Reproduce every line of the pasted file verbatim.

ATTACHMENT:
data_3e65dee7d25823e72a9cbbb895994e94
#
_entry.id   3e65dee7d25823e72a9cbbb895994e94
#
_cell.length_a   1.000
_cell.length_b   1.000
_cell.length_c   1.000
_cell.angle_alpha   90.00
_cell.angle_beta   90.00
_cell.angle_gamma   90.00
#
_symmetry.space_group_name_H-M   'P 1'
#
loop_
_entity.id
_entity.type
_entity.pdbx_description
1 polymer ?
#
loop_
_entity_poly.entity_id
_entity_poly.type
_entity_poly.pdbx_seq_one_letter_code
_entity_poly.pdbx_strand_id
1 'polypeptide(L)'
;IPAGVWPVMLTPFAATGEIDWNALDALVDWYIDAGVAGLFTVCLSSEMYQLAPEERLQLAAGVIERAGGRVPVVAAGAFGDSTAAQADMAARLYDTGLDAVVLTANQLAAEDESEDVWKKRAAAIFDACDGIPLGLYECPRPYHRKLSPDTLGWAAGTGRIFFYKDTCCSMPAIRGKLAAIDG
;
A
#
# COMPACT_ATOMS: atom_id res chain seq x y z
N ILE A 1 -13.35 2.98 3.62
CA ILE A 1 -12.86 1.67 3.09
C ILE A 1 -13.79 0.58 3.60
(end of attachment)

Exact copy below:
data_3e65dee7d25823e72a9cbbb895994e94
#
_entry.id   3e65dee7d25823e72a9cbbb895994e94
#
_cell.length_a   1.000
_cell.length_b   1.000
_cell.length_c   1.000
_cell.angle_alpha   90.00
_cell.angle_beta   90.00
_cell.angle_gamma   90.00
#
_symmetry.space_group_name_H-M   'P 1'
#
loop_
_entity.id
_entity.type
_entity.pdbx_description
1 polymer ?
#
loop_
_entity_poly.entity_id
_entity_poly.type
_entity_poly.pdbx_seq_one_letter_code
_entity_poly.pdbx_strand_id
1 'polypeptide(L)'
;IPAGVWPVMLTPFAATGEIDWNALDALVDWYIDAGVAGLFTVCLSSEMYQLAPEERLQLAAGVIERAGGRVPVVAAGAFGDSTAAQADMAARLYDTGLDAVVLTANQLAAEDESEDVWKKRAAAIFDACDGIPLGLYECPRPYHRKLSPDTLGWAAGTGRIFFYKDTCCSMPAIRGKLAAIDG
;
A
#
# COMPACT_ATOMS: atom_id res chain seq x y z
N ILE A 1 -13.35 2.98 3.62
CA ILE A 1 -12.86 1.67 3.09
C ILE A 1 -13.79 0.58 3.60